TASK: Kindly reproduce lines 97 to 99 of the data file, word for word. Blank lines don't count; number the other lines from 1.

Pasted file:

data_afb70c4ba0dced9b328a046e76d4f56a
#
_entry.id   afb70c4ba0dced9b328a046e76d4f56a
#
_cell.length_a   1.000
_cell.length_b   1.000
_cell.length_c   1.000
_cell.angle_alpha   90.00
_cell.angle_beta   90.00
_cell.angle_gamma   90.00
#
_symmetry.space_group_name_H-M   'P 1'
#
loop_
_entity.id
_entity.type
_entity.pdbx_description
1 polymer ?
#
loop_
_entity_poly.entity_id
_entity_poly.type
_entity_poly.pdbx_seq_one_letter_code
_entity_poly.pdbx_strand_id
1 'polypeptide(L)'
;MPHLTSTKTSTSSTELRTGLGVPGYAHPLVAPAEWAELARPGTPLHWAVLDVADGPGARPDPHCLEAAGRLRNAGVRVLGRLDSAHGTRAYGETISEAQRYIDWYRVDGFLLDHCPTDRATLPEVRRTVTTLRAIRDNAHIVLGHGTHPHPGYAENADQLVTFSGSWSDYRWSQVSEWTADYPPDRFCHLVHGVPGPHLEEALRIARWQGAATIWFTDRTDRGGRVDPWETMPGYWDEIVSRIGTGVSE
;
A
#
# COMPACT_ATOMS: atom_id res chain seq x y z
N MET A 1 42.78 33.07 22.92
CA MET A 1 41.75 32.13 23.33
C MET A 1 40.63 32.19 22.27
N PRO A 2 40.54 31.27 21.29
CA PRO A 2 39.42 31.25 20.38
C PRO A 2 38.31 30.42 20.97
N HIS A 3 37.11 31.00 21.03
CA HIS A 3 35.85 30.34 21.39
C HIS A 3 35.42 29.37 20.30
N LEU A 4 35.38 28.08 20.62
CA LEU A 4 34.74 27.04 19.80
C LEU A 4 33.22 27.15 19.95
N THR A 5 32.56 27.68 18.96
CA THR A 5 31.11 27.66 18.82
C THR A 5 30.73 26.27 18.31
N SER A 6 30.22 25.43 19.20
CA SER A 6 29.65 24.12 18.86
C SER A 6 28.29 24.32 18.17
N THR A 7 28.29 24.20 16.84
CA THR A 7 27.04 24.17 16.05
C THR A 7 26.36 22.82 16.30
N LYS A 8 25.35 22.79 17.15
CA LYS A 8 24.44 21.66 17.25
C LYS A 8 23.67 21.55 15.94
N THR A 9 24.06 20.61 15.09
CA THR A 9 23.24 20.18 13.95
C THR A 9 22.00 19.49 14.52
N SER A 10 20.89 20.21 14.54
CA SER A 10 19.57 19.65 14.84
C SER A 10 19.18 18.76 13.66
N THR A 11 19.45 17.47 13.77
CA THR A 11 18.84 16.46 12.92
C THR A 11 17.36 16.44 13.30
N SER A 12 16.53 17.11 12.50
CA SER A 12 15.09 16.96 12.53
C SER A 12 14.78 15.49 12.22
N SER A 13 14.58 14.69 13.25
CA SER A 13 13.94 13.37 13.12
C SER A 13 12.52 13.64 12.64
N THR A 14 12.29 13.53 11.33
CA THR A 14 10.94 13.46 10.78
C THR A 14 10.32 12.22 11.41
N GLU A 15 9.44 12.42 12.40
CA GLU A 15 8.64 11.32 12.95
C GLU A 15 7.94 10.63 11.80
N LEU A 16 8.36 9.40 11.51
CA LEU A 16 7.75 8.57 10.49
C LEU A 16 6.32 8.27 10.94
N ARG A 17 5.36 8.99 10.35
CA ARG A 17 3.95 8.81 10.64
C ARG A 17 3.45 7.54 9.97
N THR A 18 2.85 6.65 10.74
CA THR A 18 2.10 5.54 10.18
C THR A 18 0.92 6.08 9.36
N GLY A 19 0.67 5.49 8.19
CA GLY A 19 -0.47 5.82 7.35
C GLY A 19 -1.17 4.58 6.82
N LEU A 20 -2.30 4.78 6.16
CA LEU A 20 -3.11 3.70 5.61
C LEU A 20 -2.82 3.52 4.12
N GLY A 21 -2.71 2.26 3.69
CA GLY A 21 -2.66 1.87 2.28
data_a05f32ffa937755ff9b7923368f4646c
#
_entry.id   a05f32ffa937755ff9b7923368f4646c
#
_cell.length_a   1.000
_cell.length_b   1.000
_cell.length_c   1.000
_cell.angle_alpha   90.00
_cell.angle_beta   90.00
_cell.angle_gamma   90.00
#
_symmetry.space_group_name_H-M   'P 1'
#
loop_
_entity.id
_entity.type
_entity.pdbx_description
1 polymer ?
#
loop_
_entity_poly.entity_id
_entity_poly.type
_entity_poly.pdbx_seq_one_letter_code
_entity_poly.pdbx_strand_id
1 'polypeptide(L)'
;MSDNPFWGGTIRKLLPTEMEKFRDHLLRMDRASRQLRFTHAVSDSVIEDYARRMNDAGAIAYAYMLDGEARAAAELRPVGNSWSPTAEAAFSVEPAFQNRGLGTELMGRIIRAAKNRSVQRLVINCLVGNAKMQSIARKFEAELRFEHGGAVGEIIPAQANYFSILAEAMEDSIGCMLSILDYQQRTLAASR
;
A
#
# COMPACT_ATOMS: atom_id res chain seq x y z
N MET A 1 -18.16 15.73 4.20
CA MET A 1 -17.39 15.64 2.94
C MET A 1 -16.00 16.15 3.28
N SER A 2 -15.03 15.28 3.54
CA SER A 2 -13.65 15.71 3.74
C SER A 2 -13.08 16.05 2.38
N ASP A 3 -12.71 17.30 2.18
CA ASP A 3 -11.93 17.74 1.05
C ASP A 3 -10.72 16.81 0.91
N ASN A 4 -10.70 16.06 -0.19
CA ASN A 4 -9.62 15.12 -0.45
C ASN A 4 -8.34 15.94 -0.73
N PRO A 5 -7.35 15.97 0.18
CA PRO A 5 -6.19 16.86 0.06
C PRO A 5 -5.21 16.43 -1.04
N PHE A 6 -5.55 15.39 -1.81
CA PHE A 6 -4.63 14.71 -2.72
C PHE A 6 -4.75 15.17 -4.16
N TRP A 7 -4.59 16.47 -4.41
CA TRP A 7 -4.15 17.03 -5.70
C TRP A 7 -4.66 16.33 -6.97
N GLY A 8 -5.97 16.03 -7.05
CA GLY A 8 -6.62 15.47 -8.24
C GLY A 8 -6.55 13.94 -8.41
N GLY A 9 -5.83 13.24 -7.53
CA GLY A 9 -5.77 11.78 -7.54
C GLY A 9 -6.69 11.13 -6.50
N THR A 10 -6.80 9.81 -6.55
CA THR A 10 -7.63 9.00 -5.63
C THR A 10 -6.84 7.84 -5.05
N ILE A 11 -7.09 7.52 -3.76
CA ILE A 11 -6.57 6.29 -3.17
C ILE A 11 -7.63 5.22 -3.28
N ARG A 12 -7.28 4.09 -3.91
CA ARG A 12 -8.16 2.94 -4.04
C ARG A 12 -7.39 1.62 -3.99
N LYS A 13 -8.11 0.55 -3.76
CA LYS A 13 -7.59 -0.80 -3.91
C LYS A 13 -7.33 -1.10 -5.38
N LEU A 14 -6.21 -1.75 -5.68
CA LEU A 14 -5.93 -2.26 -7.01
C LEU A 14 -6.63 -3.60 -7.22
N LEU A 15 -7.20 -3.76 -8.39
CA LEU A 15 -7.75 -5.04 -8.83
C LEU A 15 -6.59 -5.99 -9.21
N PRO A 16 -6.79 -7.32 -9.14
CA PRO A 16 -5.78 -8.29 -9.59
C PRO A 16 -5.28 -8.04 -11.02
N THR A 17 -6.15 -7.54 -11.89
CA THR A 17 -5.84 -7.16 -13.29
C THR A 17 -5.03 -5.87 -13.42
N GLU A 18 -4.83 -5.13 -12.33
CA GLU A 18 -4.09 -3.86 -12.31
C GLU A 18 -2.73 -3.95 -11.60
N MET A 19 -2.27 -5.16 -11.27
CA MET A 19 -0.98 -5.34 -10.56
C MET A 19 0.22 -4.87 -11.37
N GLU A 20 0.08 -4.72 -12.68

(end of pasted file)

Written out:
_cell.length_a   1.000
_cell.length_b   1.000
_cell.length_c   1.000